The poll is part of an effort involving the St. Pete Polls, Empowering Wellness — the newly formed medical-marijuana advocacy group — and Florida Politics to examine marijuana policies and politcal leaders and candidates’ positions heading into Wellness Week, which will feature other looks at the issues.

First the governor’s election: The survey conducted Wednesday and Thursday of 2,240 likely Florida general election voters found Gillum, the Tallahassee mayor, with 47.6 percent support, and U.S. Rep. Ron DeSantis, the Republican nominee, with 47.3 percent.

Voters lean toward more full legalization, according to the poll: 49.3 percent said they support full legalaization of marijuana, while 42.3 percent said they oppose. That is not enough support to get a Florida Constitution amendment passed, which requires 60 percent approval, but may signal to lawmakers and state leaders that Florida’s populous is growing more supportive.

The support was fueled by both Democrats and independents: 62 percent of Democrats  and 54 percent of independent voters support full legalization, while just 34 percent of Republicans do so.

As for Florida’s existing medical cannabis law, approved by voters in 2016 but still not fully implemented, 73.8 percent of those surveyed said they support it, and 20.8 percent oppose.

For the governor’s race, 29.8 percent of those surveyed said they would be more likely to support a gubernatorial candidate who supported marijuana legalization; 25.1 percent said they would be less likely; and 45 percent said it would make no difference.

The poll was conducted through an automated phone call polling system. The results were then weighted to account for proportional differences between the respondents’ demographics and the demographics of the active general election voter population for the state of Florida. The weighting demographics used were: political party, race, age, gender and media market. The voters polled were chosen at random within the registered voter population within the state of Florida. Voters who said they were not planning to vote were excluded from the results below.

St. Pete Polls is saying the survey has a 2.1 percent margin of error.

Republicans: This election is stark choice of capitalism versus radicalism

Led by blistering attacks from Gov. Rick Scott, Republican candidates kicked off their unity rally in Orlando Thursday morning declaring that this year’s election offers stark choices that boil down to capitalism versus socialism.

Scott, the nominee for U.S. Senate; gubernatorial nominee Ron DeSantis; the rest of Florida’s cabinet; and the rest of the Republican Party’s nominees for the cabinet took turns Friday attacking Democratic U.S. Sen. Bill Nelson, Democratic gubernatorial nominee Andrew Gillum and other Democrats as radical, bent on destroying Florida’s economy and the state.

“When I was in the private sector I recalled many times that it seemed like the two political parties didn’t have very different choices. That’s not the case here in Florida today,” Scott said. “This election offers voters the starkest choice possible for the direction and the future of our state and the country. The Democratic ticket of Bill Nelson and Andrew Gillum offering a very clear, a very liberal, a very radical and a very risky direction.”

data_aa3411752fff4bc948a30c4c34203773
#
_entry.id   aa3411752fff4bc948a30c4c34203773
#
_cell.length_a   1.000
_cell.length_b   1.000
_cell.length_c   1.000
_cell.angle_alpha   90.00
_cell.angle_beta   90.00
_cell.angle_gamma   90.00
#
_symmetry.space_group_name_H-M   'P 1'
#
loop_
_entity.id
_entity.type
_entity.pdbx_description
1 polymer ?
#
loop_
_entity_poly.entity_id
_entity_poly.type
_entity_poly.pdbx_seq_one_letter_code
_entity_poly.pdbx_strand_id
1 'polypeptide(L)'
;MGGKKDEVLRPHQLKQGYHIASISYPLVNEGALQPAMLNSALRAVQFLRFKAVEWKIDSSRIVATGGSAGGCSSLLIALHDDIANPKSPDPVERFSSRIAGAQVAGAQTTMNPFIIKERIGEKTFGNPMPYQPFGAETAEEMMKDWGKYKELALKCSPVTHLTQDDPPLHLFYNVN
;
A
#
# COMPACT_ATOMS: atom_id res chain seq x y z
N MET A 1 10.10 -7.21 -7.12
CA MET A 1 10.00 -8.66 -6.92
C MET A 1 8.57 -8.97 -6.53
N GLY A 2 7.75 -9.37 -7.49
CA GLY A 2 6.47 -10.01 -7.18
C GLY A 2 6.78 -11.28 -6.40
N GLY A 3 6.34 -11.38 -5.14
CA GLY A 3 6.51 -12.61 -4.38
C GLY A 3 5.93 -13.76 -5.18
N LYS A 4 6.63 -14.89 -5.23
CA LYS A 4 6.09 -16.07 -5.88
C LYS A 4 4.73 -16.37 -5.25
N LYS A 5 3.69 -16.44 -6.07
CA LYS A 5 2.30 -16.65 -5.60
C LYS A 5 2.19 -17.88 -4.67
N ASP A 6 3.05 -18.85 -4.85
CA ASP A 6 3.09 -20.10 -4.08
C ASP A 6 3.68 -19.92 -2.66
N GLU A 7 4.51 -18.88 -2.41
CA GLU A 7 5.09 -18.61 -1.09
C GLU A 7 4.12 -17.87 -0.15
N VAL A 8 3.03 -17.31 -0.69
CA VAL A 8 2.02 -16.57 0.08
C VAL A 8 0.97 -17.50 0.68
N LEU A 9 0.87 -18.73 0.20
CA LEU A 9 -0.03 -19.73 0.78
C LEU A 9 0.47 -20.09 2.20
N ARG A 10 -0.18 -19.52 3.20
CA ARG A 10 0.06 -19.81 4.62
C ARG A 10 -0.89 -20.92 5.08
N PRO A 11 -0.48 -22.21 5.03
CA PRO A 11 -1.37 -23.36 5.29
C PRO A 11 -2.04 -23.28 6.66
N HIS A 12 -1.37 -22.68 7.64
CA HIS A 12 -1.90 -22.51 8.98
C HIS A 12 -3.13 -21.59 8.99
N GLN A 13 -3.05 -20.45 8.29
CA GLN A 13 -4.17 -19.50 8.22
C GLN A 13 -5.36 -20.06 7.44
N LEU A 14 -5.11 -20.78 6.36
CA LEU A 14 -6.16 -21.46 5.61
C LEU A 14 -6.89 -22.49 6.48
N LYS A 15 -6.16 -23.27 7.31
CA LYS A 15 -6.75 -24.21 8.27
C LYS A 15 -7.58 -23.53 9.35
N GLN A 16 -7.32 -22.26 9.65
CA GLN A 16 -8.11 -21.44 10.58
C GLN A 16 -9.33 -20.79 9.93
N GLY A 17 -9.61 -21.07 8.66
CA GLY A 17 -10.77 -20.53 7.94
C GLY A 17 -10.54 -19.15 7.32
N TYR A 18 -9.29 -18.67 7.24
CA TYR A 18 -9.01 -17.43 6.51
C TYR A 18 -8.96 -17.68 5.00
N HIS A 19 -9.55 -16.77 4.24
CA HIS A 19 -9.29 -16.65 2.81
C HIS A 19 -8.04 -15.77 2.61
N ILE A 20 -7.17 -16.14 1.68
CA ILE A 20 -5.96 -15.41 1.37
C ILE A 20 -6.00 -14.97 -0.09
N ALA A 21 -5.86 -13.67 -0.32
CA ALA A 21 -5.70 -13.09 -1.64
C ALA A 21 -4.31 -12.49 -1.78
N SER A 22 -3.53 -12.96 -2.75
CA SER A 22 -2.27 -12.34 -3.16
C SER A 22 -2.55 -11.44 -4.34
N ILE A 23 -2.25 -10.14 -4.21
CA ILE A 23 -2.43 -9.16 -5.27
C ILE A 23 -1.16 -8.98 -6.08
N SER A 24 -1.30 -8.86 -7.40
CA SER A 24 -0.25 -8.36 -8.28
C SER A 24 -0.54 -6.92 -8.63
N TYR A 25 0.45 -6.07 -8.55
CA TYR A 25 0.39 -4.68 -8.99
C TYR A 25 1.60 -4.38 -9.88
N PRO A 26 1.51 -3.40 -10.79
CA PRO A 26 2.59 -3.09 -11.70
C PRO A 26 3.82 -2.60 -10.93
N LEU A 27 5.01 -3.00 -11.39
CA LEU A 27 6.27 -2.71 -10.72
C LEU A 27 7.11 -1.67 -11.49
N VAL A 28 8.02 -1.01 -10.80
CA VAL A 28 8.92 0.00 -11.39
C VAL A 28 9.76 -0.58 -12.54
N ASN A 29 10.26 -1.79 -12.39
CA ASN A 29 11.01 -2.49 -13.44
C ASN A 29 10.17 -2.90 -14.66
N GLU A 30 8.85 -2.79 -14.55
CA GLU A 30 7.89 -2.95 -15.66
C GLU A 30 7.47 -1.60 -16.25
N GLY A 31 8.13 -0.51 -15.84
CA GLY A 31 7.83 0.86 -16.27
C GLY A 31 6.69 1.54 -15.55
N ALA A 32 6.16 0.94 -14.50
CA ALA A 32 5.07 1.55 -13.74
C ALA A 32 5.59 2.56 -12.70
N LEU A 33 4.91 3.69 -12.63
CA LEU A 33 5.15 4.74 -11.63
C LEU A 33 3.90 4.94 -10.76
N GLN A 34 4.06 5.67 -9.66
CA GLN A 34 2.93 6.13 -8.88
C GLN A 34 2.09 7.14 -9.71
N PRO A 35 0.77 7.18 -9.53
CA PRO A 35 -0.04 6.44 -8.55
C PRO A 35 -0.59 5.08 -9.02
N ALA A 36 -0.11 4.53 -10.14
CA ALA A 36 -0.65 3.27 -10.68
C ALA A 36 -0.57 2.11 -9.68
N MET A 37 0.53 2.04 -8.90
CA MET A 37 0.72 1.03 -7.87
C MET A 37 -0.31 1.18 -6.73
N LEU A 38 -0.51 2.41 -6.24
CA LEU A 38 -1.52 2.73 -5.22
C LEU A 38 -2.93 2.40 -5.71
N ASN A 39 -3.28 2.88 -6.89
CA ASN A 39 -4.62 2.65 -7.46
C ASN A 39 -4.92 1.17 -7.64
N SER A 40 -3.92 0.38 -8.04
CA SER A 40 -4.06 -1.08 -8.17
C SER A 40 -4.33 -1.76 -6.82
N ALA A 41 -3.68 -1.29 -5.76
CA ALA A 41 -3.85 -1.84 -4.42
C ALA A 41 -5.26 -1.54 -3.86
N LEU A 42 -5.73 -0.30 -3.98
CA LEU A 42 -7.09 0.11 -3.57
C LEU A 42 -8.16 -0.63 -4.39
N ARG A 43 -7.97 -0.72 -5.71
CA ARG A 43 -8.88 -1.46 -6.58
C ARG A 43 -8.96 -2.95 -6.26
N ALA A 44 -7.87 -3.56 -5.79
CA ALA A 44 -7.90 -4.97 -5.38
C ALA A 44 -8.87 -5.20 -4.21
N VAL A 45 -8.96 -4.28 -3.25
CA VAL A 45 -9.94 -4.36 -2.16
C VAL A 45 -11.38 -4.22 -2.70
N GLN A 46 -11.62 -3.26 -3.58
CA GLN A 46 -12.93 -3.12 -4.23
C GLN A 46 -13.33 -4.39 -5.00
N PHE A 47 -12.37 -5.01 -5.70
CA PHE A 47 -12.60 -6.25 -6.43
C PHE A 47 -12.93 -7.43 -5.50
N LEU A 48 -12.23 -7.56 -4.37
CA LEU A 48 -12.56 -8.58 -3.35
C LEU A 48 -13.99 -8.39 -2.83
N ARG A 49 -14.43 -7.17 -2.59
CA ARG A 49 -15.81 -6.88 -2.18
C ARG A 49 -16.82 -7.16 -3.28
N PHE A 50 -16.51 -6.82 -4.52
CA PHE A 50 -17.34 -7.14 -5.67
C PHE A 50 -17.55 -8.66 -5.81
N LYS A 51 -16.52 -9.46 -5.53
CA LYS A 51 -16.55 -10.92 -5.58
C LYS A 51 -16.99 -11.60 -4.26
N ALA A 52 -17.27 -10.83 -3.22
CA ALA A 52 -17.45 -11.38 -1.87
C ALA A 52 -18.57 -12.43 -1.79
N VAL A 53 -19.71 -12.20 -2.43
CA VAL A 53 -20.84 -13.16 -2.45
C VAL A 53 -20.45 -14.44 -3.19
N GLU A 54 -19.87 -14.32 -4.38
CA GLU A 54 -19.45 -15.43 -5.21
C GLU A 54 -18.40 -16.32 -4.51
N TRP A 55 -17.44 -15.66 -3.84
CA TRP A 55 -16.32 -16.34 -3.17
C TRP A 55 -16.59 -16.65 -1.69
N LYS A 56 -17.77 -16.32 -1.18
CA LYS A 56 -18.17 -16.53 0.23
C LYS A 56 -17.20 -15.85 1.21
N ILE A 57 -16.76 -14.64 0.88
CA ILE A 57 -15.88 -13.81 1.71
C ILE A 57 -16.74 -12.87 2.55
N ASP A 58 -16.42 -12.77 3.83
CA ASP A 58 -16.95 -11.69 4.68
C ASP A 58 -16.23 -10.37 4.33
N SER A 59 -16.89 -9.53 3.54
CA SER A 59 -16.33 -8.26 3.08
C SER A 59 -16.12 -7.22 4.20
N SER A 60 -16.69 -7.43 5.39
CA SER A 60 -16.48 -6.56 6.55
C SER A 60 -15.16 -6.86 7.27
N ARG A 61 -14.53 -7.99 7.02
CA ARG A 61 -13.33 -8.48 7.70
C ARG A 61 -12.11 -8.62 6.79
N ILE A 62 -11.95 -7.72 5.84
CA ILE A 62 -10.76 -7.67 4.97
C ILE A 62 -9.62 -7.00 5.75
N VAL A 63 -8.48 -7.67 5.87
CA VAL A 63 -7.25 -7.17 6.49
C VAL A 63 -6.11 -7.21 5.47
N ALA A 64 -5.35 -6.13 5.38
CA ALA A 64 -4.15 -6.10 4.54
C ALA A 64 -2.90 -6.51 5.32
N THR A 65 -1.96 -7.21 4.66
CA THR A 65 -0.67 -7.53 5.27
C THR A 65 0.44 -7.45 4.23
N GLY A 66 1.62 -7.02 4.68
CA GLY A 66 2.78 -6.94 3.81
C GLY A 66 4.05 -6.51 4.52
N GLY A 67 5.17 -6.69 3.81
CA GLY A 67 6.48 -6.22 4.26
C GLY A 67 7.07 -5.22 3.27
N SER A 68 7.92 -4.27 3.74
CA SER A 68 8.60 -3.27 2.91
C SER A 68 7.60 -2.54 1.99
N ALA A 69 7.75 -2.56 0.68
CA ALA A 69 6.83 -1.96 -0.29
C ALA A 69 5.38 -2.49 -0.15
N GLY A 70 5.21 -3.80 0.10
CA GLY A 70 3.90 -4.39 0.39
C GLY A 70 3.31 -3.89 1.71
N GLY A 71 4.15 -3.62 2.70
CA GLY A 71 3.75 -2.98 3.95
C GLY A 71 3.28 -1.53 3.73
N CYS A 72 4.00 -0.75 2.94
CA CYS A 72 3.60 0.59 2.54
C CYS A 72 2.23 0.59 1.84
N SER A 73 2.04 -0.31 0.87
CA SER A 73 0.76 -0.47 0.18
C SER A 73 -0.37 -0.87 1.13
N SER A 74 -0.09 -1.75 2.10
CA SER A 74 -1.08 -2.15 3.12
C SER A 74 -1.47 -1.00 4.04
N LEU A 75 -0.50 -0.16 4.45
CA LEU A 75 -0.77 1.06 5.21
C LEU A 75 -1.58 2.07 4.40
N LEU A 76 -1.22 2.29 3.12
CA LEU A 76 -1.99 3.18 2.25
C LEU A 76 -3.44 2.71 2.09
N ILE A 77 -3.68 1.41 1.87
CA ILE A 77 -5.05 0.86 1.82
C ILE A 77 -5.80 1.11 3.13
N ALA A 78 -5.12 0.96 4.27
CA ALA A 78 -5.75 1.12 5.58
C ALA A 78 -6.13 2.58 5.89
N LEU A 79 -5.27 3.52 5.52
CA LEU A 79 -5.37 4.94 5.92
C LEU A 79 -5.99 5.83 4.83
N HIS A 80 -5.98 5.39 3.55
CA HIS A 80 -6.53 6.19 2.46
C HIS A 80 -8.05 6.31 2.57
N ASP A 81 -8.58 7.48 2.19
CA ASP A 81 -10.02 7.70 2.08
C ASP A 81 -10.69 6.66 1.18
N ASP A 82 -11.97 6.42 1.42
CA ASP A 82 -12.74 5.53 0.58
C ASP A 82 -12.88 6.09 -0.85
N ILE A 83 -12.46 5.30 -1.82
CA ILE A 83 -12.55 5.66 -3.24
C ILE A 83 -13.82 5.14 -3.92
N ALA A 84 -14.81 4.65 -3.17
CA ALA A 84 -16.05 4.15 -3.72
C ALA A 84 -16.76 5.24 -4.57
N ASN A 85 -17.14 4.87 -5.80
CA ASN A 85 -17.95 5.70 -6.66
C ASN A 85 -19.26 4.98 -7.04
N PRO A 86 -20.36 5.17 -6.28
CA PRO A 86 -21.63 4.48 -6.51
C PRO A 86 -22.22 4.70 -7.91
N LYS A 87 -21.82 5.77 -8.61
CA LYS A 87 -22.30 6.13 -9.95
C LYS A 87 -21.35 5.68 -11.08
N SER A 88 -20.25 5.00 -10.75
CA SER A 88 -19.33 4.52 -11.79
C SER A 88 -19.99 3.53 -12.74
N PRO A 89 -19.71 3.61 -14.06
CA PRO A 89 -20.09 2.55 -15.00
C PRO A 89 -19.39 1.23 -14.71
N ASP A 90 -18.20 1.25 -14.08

“I am the capitalist candidate for Governor for the state of Florida,” DeSantis later declared.

The event oozed unity after primary battles that left some Republicans broken and broken-hearted. On Thursday, Attorney General nominee Ashley Moody, Agriculture Commissioner nominee Matt Caldwell, Chief Financial Officer Jimmy Patronis, and Attorney General Pam Bondi all called for Republican voters to support GOP candidates.

Agriculture Commissioner Adam Putnam and DeSantis shared a warm handshake and a call to “rally behind our values as Republicans.”

There were, however, a couple of key Republican leaders conspicuous by their absences. The first was Republican Party of Florida Chair Blaise Ingoglia, who continued his refusal to share a dais with Scott.

The other was President Donald Trump, who, in an hour of speeches, was mentioned only once, only in passing, and not by DeSantis, his pick in Florida, nor by Scott, who seeks to join him in Washington and had previously boasted of having a close relationship with him.

Scott and others planned to join Vice President Mike Pence at private events later on Thursday, but Pence was not scheduled to join the Florida Republican unity rally.

The theme was to build on the records of Scott, Bondi, Putnam, and Caldwell, pushing for lower taxes, deregulation, and tougher law enforcement, which was largely defined as enforcement of immigration laws. Much was made of Florida’s economy, job growth, lower taxes, and lower unemployment. Scott also defended his records on education and the environment, which have been sharply targeted by Democrats.

“I think the appropriate course of action is to see what has worked here, build off of that, and enjoy even more success,” DeSantis said. “My opponent, Andrew Gillum, would really want to stop that and reverse all the progress we’ve made.